The largely one-sided dialogue with “Michel Paquerot” continues. In response to his previous inquiries as to whether his comments constituted enlightenment, I simply responded, “No. Anything enlightening requires more periods.”
I have since received two e-mails from him. On Tuesday, he simply wrote, “i wonder if such is the case inasmuch as interpretative labor may be enlightening”. (Normally I wouldn’t put the period outside the quotes, but I want to quote him exactly.) Then today, he wrote:
the first e-mail I sent can be given the following summary or rather analysis.Remember that we anted to argue that the empirical is the logical.The argument has two clauses.According to the first of these clauses for a theory of what is proof ( logic or epistemology )we can only adduce as empirical,proof that is truth-conditions.According to the second a theory is in every case a theory of what is proof or its own logic(epistemology).Taking into account the first clause we may infer what was to be argued for.I`d like a comment of what may be grossly said to be the content of the argument rather than such formalities as punctuation marks.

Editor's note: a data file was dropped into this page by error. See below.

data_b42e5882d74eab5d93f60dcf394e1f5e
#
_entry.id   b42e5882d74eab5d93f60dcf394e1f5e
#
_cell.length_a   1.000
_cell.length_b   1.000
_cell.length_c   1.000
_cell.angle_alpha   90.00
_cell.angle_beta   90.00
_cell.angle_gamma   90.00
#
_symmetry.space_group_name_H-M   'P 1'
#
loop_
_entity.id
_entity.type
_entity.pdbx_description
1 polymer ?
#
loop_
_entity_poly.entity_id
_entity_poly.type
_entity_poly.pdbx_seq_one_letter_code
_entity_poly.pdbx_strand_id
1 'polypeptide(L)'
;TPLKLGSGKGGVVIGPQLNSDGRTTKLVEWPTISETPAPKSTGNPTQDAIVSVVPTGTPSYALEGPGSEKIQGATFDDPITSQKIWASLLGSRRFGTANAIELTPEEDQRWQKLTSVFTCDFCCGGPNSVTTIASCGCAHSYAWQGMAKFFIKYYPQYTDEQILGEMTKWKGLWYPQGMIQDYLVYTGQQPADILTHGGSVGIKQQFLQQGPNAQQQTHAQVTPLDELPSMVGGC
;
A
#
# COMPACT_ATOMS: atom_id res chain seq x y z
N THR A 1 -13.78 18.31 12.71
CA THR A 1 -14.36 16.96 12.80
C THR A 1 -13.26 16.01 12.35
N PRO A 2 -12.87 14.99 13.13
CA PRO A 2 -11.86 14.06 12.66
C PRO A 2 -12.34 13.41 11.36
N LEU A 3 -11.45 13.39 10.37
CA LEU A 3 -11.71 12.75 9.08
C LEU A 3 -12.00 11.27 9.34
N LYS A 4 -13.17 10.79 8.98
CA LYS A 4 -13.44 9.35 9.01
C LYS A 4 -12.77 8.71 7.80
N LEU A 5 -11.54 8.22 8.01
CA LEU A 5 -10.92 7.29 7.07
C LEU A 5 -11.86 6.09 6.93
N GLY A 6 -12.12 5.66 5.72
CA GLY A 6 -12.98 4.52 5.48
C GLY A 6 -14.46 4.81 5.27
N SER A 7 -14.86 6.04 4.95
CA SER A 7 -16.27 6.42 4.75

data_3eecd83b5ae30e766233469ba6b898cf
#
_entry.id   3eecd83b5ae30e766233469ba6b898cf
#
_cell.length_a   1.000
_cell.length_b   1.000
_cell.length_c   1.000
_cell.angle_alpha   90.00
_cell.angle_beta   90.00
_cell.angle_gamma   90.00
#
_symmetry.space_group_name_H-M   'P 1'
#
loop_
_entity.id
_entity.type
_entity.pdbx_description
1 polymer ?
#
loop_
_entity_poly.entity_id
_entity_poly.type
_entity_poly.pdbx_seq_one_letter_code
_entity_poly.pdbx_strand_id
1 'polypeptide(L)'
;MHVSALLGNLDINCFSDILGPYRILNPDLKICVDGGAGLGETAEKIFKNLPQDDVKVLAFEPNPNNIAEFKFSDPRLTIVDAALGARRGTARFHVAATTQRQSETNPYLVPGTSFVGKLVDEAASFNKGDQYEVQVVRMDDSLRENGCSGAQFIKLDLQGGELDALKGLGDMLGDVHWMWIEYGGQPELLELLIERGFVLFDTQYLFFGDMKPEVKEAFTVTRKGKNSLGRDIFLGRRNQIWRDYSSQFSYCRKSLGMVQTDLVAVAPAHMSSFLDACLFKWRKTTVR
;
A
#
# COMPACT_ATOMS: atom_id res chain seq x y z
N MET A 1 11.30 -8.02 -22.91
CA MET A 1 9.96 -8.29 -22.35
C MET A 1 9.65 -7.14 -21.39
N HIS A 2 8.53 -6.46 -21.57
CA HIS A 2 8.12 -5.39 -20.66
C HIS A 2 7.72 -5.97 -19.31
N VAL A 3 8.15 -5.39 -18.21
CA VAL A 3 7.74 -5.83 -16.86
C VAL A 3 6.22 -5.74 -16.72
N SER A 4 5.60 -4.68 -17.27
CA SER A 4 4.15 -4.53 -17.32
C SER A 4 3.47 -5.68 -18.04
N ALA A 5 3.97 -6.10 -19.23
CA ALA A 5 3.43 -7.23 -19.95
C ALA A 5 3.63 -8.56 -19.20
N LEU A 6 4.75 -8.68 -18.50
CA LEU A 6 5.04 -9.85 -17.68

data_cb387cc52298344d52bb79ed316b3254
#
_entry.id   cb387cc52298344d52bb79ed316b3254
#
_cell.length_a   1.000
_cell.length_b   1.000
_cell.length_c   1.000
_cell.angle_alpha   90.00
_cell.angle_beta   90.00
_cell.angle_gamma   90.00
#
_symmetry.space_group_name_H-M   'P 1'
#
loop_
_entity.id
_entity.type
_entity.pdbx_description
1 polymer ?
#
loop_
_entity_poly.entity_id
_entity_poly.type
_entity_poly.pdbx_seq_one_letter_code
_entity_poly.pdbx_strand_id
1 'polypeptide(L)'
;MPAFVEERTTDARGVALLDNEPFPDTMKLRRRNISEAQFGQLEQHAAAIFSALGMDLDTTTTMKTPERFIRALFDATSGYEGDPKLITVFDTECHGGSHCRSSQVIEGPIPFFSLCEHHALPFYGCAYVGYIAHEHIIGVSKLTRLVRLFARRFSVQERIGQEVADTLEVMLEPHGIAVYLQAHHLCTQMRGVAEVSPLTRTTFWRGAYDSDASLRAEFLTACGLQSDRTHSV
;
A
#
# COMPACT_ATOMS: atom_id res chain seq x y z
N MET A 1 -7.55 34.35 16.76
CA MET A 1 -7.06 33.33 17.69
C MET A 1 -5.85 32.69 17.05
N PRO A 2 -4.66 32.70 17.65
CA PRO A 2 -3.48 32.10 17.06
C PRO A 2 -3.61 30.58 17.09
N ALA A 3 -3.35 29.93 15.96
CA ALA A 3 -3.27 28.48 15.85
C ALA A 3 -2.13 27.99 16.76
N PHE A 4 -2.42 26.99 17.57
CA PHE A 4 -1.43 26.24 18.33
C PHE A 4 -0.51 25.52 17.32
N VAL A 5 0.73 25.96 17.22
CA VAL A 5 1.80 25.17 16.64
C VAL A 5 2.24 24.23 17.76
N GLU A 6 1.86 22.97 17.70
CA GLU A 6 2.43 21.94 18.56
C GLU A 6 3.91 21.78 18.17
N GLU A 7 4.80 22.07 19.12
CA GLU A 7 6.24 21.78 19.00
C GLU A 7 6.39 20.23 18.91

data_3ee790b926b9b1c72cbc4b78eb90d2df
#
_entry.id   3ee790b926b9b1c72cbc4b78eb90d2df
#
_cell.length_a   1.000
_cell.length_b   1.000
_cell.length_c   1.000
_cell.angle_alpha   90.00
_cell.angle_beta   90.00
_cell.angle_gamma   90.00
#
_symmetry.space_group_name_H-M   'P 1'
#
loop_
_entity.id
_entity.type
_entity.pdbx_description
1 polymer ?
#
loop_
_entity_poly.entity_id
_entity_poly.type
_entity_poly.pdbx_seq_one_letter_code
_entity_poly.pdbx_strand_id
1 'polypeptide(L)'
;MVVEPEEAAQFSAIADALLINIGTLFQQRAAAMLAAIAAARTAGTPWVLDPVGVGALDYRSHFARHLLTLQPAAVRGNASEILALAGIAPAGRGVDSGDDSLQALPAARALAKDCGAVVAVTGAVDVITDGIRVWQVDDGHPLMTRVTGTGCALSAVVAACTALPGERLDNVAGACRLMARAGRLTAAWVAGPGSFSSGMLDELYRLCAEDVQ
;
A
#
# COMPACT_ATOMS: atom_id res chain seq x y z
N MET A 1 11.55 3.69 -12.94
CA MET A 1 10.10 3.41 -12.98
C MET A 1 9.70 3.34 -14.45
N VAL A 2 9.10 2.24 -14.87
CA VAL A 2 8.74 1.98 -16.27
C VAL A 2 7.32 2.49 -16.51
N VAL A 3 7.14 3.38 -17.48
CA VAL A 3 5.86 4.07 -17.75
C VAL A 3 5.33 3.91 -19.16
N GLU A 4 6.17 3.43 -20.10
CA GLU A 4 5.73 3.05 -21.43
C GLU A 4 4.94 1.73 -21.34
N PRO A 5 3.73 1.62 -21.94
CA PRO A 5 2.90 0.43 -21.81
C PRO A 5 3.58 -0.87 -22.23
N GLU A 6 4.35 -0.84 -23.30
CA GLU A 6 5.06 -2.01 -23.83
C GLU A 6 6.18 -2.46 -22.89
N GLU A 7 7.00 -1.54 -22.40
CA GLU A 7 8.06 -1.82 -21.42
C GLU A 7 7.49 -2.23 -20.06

I’m not sure what my reply will be. Any suggestions?